After her group presented a petition with more than 20,000 signatures to the House Armed Services Committee, Chairman Buck McKeon, R-Calif., announced on Wednesday that the panel will hold open hearings on Lackland. The Pentagon’s Workplace and Gender Relations Survey says that 39 percent of victims report that their attackers were of higher rank and 23 percent report that the perpetrators were in their direct chain of command. The military system cannot let local commanders have their way, Parrish says, adding that “so-called reforms are designed to give a perception of legitimacy to a system that has none.”



It may be too early to say that for sure. The Pentagon has implemented substantial changes in the last year: Cases of rape and sexual assault have been elevated to a special court-martial headed at least by a colonel or a Navy captain, raising the rank of the presiding officer and taking responsibility away from the lower command rungs. Victims can already report assaults anonymously to a Sexual Assault Prevention Coordinator in every command, but a new “expedited transfer” policy will allow victims who file open reports of sexual assault to request an immediate transfer from their unit or base. The Pentagon plans to create special-victim’s units in each armed service, with investigators and prosecutors specially trained to deal with sexual-assault cases.

Maj. Gen. Gary Patton, the director of the Pentagon’s Sexual Assault Prevention and Response Office, argues that these reforms will make commands more responsive to sexual-assault cases and ensure that investigations are more independent. “In the first hours and days after a reported assault, commands need to take care of the victims and be responsive to their charges, creating a climate where other victims will feel safe coming forward and sending a message to potential predators that these crimes will be investigated thoroughly and those found guilty will be punished,” he says. He disputes the notion that military culture enables sexual predators. “From the first day we lace on the boots, we adopt a warrior ethos of teamwork, unit cohesion, and taking care of our battle buddy, wingman, or shipmate. And sexual assault is an affront to all of those core values.”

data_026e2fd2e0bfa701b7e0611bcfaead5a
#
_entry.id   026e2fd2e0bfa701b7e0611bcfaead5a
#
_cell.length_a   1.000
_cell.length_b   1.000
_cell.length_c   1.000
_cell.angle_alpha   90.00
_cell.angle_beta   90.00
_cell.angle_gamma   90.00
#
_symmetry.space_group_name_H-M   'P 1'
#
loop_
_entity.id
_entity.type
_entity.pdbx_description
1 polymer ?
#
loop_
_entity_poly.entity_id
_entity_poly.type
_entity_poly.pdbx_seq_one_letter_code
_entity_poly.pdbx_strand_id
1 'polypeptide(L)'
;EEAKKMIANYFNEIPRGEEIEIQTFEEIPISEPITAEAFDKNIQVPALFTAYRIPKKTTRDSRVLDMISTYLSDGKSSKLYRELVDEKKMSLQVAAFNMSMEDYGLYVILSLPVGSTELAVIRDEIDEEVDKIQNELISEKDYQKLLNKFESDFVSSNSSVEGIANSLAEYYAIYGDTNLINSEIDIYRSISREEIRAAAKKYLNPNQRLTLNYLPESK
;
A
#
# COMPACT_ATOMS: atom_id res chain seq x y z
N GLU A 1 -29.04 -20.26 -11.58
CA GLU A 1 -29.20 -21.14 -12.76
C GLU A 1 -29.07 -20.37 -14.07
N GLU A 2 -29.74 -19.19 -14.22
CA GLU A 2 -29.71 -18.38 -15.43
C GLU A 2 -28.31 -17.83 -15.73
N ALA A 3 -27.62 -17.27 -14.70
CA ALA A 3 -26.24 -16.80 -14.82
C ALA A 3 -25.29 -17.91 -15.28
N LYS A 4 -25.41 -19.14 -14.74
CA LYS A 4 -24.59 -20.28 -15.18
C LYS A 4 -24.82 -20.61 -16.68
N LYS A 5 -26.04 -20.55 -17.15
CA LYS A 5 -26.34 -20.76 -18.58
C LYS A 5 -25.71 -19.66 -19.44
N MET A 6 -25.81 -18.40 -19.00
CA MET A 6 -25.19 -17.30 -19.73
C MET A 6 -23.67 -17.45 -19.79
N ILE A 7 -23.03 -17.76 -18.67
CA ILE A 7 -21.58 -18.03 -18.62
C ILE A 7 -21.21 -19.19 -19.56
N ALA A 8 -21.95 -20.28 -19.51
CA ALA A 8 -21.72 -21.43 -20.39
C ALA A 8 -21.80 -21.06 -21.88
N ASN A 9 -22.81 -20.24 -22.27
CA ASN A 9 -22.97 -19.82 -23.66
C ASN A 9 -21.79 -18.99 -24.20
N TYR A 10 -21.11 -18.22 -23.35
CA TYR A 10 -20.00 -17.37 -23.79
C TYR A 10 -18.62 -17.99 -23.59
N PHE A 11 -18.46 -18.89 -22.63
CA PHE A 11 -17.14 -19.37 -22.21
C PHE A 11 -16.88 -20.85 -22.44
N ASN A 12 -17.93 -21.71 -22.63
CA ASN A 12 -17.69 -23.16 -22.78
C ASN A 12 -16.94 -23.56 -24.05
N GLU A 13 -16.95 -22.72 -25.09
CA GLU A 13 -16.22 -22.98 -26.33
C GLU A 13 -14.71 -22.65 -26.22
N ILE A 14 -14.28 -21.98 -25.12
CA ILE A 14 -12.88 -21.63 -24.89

Senior uniformed leaders reject calls for an independent, civilian agency within the Defense Department to handle sexual-assault cases. The whole point of a Uniformed Code of Military Justice, they say, is to give commanders specially tailored tools and norms to ensure the fitness of their units. “To remove the disciplinary tool from [the chain of command] in sexual-assault cases would be to handicap their ability to enforce standards,” Patton says of commanders. “The chain of command owns the problem of sexual assaults, and the only way to address them is to get the chain of command to fix it.” Maj. Gen. Leonard Patrick, the Second Air Force commander in charge of training at Lackland, echoes the point: “Without aggressive chain-of-command follow-up, we would only have convicted Walker,” the first trainer accused. “None of these victims and witnesses came forward on their own until investigators reached out [and] determined to see how deep this problem runs.”

But it’s not just victims’ advocates who remain unconvinced that the Pentagon’s reforms will solve a problem this pervasive and persistent. Rep. Jackie Speier, D-Calif., a member of the Armed Services Committee, has taken to the House floor 23 times to read the stories of victims into the Congressional Record. She has introduced a bill that would hand responsibility for sexual-assault cases to an independent civilian agency within the Defense Department.

The problem of sexual predators in the military has festered for 25 years, Speier says, and even though Congress holds hearings about each scandal, it always moves on to other issues. “The Pentagon responds much like the Catholic Church—moving people around like shuffling cards in a deck and tinkering at the edges with so-called reforms,” she says. More people should be bothered, she argues, by the fact that only 14 percent of victims report these crimes. “We should be troubled that when victims are deposed, they are asked about their sexual histories, as if that were relevant to being raped, and that there are no sentencing guidelines for military juries in sexual-assault and rape cases, where the predators often get slapped with 30 days in jail or demotion in rank, and then it’s business as usual.” For that reason, Speier points out, Australia, Canada, and Great Britain have removed these cases from the military chain of command.

The U.S. armed forces have always been a microcosm of American society, reflecting its strengths and often magnifying its weaknesses. The military struggled with racism in the ranks in the 1960s and 1970s; with an epidemic of drugs and drunk driving in the 1970s and 1980s; with integration of gay and lesbian service members in the 1990s and 2000s. When the services have decided enough is enough, they have solved social issues that have bedeviled the civilian world. In other cases, the military has been dragged along, such as when Congress interceded against Pentagon protests with the landmark Goldwater-Nichols reforms in 1986 to end dysfunctional service rivalries. That history suggests that the Defense Department could indeed deal with sexual predators on its terms and truly demonstrate zero tolerance of sexual predators who betray the military’s own values. Otherwise, the Pentagon should be prepared to stand down, and let others lead the way.